- The Washington Times - Thursday, December 9, 1999

Halfway through the college football season, I figured filling out my Heisman Trophy ballot would be a snap. Joe Hamilton was having a fabulous year for a very good Georgia Tech team, and I’ve always been a sucker for quarterbacks who can run as well as pass. “Unless Hamilton gets stung by a giant yellow jacket and his arm swells up,” I told myself, “he’s my man.”
Well, Hamilton didn’t get stung by a giant yellow jacket, but something else unforeseen happened: His team ran out of steam. In fact, if an official hadn’t blown a call at the end of the Georgia game, Tech would have lost three of its last four and finished an uninspiring 7-4. Granted, Hamilton played well in the defeats, but the karma was all wrong. And I weigh karma heavily when I’m considering who to give the Heisman to.
A year ago, for instance, I was ready to list Kansas State QB Michael Bishop as my first choice until his fumble near the end of the Big XII title game helped Texas A&M; come back and win. Because of that single, ill-timed mistake, I dropped Bishop to No. 2 on my ballot (behind Ricky Williams). Sorry, but when you cost your team a shot at its first national championship, I ain’t gonna give ya the Heisman as a consolation prize.
Hamilton, I’ve decided, is this year’s Cade McNown a terrific college quarterback on a team that can’t stop anybody. Remember how lame the UCLA defense was last season, especially down the stretch? Well, Georgia Tech’s has been every bit as hopeless. The Yellow Jackets’ last two wins were by scores of 45-42 (over Clemson) and 51-48 (in overtime over Georgia). It’s not fair, Joe, I know, but your defense D’-stroyed your Heisman chances. I scribbled you in as my third choice; that’s the best I can do for you.
I wish there were a defensive player I could have put on my ballot. You know me, I’m an equal opportunity Heisman voter. (I gave my third-place vote to cornerback Charles Woodson in ‘97 and to cornerback/ receiver Champ Bailey last year.) But there’s no defender who really jumps out at me not even LaVar Arrington, the much-hyped Penn State linebacker. Arrington made some spectacular plays, he just didn’t make enough of them.
It’s not just defensive players who are lacking, though. The field as a whole is pretty thin. There just aren’t many guys who seem Heisman-worthy. Of course, it doesn’t help that Florida State receiver Peter Warrick, who probably has as much talent as anyone, eliminated himself from serious contention by getting in trouble with the law. It’s an absolute shame, I agree, but at least one good thing will come of it: No Heisman candidate will ever pay less than full price for clothing again.
Unfortunately, Warrick still doesn’t get it. When he found out he wasn’t one of the five finalists and wouldn’t be going to New York for the presentation, he said, “I’m very hurt. I know I made a mistake, but what I did off the field shouldn’t have anything to do with what I do every Saturday. Every Saturday I came to play… . “
No, not every Saturday, Peter. You missed two Saturdays and games against Miami and Wake Forest while attending to your legal problems. (What’s sickening is that even the Florida State coaches alleged grownups think the Heisman voters done Warrick wrong. Noting that four of the finalists are quarterbacks, assistant head coach Chuck Amato groused, “They ought to make that the Johnny Unitas Award.” Now I’m really glad I didn’t include Warrick on my ballot.)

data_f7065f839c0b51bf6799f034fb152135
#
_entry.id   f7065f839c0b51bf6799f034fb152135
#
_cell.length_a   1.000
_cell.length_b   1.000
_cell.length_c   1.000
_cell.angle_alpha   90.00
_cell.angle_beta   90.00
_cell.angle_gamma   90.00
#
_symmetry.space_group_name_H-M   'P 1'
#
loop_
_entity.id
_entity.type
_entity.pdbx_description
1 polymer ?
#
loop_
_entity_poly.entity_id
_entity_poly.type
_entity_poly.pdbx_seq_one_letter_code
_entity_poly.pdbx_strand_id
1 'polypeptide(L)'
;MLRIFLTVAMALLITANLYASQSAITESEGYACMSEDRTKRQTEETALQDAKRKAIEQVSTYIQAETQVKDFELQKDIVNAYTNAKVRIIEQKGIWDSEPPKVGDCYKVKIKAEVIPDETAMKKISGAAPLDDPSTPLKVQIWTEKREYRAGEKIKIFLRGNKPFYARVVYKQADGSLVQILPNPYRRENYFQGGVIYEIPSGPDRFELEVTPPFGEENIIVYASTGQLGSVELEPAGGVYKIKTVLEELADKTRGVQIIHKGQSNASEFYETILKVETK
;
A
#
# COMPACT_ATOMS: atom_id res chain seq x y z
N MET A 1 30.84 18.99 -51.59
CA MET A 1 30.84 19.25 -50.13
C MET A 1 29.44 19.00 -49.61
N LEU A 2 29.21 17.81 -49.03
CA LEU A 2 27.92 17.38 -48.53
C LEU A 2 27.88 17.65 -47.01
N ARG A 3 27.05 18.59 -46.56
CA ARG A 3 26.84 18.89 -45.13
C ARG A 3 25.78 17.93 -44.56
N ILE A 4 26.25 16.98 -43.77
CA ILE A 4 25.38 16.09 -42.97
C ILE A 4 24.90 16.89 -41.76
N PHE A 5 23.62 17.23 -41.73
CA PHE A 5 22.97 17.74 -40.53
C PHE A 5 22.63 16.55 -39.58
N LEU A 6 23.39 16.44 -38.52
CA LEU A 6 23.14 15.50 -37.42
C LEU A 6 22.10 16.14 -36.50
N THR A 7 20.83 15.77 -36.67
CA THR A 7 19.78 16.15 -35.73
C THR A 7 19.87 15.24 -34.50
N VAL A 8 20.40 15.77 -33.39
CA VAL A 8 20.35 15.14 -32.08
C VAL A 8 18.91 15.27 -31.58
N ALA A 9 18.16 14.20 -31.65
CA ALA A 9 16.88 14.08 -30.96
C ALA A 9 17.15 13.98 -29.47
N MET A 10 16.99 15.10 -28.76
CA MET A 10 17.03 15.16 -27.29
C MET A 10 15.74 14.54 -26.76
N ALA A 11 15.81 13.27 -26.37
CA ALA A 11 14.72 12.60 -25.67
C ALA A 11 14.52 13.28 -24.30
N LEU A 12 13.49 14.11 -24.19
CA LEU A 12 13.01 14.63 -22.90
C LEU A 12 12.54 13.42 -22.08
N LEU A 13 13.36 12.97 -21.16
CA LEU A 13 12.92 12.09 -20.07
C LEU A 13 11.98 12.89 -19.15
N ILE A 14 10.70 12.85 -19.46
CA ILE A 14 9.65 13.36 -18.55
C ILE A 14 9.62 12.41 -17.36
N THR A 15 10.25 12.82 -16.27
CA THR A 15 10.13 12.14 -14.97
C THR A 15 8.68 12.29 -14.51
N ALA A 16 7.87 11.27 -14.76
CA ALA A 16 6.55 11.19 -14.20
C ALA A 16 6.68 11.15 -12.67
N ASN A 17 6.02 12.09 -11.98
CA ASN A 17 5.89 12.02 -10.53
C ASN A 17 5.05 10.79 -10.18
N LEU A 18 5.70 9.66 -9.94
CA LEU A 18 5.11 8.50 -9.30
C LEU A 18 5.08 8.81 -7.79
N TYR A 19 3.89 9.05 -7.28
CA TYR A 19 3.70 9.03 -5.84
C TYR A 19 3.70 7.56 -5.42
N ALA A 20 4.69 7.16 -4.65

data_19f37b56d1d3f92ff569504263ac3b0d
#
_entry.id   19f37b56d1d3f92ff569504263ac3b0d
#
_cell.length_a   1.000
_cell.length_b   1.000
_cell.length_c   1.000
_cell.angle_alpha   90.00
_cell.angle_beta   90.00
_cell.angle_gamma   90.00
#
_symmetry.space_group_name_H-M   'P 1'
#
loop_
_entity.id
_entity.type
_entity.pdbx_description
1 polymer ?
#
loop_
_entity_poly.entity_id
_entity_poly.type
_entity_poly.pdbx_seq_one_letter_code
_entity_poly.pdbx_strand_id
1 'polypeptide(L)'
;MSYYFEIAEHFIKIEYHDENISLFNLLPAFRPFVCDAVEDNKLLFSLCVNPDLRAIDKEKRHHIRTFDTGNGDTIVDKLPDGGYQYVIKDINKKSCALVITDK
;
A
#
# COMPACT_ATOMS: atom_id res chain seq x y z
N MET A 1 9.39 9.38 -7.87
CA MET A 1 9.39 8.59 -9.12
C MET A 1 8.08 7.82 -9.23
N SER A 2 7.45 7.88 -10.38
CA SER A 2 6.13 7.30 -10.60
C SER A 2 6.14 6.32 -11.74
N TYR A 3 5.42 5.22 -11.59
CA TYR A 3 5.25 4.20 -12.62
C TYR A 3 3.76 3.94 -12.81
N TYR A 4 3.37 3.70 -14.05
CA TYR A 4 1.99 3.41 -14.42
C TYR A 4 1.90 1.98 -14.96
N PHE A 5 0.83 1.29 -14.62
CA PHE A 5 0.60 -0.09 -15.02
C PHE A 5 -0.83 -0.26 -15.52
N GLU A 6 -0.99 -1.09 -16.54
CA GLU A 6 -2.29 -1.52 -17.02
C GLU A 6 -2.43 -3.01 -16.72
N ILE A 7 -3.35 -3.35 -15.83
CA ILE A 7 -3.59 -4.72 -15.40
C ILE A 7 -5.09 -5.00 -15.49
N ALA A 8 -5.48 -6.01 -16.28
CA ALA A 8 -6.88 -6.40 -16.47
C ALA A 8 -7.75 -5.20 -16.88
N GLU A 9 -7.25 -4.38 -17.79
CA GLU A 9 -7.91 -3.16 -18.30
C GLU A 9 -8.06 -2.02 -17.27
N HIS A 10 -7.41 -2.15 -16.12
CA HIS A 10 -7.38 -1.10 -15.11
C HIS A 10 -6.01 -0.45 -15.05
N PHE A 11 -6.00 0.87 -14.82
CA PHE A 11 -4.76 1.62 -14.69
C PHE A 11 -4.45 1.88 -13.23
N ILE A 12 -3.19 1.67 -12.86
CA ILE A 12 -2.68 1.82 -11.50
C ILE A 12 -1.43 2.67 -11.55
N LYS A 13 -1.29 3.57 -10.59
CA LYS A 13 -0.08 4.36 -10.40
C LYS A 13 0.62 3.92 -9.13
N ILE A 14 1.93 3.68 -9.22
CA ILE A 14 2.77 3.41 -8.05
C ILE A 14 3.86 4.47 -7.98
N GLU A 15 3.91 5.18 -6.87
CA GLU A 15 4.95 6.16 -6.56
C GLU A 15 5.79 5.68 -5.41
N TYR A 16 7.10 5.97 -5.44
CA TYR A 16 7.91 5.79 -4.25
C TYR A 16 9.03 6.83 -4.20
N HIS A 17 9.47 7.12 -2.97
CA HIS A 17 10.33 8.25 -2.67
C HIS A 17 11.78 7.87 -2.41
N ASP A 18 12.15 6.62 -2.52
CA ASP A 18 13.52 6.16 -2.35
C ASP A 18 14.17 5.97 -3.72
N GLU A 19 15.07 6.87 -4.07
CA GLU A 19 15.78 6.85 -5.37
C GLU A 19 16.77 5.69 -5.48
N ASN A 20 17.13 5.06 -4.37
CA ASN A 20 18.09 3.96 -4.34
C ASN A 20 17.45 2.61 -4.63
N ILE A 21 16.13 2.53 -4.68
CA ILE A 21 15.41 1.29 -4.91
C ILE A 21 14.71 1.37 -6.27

OK, let’s move on to my second choice. And that would be … Wisconsin running back Ron Dayne. Most people think Dayne is going to win and he likely will but, frankly, I prefer Heisman winners with a little more pizzazz. Substance is swell, and Dayne has plenty of that, but I want style, too. I want somebody with a high EOYS (Edge of Your Seat) rating. Dayne is basically a sledgehammer; he should get the Ace Hardware Award, not the Heisman.
When I think of Dayne, I think of Craig “Ironhead” Heywood more than I think of Marion Motley. Also, I read on his Web page all serious Heisman aspirants have to have a Web page that he has “made nearly half of his collegiate yardage [including a record 6,397 yards rushing] after contact.” What this means is: After four seasons in Barry Alvarez’s offense, Dayne has more wear and tear on his body than a 97-year-old man. Good luck to the NFL club that drafts him.
That leaves Michael Vick, Virginia Tech’s quarterback extraordinaire, as my No. 1 Heisman pick. I know, I know: Vick is only a redshirt freshman. But he has been the X factor in the Hokies’ so-far perfect season. And he has taken the program somewhere it has never been to a berth in the “national championship game” against Florida State.
That scores big points with me. Dayne and Hamilton have carried their programs, yes, but they haven’t taken them anywhere new and exotic. Wisconsin won the Rose Bowl in ‘93 without Dayne. Georgia Tech shared the national title in ‘90 a feat Hamilton’s teams haven’t come close to duplicating. Virginia Tech, on the other hand, had virtually no football tradition until Vick came along. He’s putting Blacksburg on the college football map.
Some will say, “Hamilton’s statistics [66.7 percent completions, 278.2 yards passing a game, 29 touchdown passes, 734 yards rushing] dwarf Vick’s (59.2 percent completions, 184 yards passing a game, 12 TD passes, 585 yards rushing). How could you possibly put Vick ahead of Hamilton?”
The answer is simple, really.
Because it’s my ballot, that’s why.

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